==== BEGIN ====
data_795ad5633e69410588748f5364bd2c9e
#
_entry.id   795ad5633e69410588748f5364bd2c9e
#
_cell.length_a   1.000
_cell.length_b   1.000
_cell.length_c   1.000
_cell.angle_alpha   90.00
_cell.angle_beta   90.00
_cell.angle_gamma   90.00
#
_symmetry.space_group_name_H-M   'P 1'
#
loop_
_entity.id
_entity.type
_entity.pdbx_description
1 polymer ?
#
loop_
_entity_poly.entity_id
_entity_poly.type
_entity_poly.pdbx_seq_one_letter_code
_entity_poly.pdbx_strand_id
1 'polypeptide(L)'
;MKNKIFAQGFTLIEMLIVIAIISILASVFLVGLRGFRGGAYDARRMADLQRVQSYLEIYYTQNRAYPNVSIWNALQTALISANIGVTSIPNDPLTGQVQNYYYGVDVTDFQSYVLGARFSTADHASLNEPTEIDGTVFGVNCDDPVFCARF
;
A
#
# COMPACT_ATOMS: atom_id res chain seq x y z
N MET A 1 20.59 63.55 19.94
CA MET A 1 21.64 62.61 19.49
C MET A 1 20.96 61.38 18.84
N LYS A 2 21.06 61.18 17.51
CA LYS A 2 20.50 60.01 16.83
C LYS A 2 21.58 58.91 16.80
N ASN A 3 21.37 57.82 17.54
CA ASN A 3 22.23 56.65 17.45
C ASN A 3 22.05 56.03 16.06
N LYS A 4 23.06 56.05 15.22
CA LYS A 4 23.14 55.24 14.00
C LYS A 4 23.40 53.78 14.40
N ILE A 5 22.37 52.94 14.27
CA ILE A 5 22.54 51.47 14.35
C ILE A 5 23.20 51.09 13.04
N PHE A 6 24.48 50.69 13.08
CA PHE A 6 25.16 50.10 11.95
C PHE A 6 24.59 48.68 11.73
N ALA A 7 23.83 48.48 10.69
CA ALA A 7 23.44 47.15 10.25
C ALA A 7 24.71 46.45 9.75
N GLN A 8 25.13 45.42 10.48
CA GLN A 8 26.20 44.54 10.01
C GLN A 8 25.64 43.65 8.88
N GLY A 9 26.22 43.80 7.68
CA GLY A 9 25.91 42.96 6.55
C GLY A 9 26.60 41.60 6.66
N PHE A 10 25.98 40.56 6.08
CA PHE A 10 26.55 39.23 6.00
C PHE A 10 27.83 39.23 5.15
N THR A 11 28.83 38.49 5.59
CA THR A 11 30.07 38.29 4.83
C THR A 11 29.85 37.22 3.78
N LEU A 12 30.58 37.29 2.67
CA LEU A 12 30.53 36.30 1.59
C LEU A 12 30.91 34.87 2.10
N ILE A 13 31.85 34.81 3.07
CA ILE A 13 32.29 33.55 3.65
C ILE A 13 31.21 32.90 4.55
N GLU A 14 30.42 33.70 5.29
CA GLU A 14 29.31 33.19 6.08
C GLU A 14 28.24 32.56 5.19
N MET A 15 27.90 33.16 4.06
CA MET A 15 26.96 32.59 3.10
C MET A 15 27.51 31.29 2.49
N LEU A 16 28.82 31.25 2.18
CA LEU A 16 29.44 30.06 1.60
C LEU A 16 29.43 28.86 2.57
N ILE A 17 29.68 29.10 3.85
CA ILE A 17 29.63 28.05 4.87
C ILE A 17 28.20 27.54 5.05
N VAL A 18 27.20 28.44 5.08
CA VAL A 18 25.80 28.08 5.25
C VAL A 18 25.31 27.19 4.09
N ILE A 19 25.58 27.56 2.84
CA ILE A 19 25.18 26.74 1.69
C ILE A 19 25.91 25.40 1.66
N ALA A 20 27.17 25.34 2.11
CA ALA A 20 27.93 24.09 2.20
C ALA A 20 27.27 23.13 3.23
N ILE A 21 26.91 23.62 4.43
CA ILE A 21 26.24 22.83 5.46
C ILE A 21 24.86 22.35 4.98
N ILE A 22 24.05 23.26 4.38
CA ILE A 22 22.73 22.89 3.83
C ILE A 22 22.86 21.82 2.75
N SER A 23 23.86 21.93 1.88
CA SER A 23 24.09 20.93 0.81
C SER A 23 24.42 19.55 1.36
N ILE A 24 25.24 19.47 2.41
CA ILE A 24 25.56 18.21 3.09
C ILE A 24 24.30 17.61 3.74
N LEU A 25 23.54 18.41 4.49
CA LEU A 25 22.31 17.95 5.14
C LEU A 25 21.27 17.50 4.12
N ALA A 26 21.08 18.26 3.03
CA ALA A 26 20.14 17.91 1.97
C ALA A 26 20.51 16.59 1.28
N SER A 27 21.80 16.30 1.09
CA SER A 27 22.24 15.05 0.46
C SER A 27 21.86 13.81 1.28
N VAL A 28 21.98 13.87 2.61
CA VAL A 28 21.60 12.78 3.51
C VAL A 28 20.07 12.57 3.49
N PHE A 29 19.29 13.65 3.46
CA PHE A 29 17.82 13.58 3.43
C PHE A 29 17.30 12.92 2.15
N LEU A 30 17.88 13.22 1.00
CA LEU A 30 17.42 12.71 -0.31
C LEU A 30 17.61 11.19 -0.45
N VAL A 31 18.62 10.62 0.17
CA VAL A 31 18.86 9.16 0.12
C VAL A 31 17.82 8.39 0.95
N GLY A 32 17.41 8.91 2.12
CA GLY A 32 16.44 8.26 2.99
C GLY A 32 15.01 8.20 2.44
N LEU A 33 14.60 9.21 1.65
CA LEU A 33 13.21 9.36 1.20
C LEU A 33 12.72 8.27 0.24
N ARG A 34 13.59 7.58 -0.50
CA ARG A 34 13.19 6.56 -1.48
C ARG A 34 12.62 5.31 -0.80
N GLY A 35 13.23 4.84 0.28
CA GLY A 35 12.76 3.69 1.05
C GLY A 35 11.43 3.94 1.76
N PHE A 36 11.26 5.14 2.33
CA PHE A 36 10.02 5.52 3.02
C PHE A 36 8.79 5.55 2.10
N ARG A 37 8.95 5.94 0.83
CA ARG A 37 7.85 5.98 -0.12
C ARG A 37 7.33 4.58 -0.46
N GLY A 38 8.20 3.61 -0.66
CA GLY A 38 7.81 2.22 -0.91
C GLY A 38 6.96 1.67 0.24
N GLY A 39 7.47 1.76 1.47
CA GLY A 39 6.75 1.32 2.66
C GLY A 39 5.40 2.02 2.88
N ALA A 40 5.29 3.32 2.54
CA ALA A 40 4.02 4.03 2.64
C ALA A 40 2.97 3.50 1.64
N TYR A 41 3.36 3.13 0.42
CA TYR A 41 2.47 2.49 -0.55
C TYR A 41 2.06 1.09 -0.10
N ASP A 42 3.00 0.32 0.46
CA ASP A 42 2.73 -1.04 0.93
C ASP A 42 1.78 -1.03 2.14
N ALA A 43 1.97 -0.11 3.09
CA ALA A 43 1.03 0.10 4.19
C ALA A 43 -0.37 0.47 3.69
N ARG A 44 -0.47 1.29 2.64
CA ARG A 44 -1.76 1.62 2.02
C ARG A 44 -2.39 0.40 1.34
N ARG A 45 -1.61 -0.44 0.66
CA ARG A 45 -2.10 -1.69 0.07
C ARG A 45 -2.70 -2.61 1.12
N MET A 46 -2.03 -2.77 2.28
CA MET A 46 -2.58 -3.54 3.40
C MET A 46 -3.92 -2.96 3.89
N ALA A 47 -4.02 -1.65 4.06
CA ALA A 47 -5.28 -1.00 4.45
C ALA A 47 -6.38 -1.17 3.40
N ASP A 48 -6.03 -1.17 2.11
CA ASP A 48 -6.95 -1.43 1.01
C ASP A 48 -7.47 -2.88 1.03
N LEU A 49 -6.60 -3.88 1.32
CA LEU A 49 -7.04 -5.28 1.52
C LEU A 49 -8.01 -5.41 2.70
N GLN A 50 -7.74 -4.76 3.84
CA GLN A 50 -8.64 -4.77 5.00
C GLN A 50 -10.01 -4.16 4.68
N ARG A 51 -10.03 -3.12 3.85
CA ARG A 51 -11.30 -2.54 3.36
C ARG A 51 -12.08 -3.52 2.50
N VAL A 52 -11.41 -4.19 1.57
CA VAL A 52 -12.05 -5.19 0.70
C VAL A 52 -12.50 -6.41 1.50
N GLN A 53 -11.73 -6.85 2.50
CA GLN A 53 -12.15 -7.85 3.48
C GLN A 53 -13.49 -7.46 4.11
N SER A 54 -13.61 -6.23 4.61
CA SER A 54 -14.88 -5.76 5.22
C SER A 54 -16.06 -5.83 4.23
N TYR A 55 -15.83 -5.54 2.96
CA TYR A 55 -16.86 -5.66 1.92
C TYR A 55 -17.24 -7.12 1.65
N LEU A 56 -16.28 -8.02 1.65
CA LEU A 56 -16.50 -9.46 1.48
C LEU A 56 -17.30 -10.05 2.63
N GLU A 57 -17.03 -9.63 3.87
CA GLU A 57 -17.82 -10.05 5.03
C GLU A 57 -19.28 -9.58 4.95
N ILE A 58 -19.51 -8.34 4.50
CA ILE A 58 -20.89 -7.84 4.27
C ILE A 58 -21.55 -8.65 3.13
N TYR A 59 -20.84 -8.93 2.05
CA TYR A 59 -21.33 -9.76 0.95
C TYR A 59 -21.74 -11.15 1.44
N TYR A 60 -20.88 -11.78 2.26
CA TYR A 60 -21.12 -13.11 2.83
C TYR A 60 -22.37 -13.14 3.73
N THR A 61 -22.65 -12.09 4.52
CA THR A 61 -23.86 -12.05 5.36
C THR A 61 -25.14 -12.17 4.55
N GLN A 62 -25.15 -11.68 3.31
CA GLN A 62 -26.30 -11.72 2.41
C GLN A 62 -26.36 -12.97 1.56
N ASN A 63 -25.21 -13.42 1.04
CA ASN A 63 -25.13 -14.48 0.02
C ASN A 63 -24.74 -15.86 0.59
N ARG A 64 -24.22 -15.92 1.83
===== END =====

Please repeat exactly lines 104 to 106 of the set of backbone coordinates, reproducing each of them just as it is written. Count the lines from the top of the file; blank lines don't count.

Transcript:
CA LEU A 25 22.31 17.95 5.14
C LEU A 25 21.27 17.50 4.12
N ALA A 26 21.08 18.26 3.03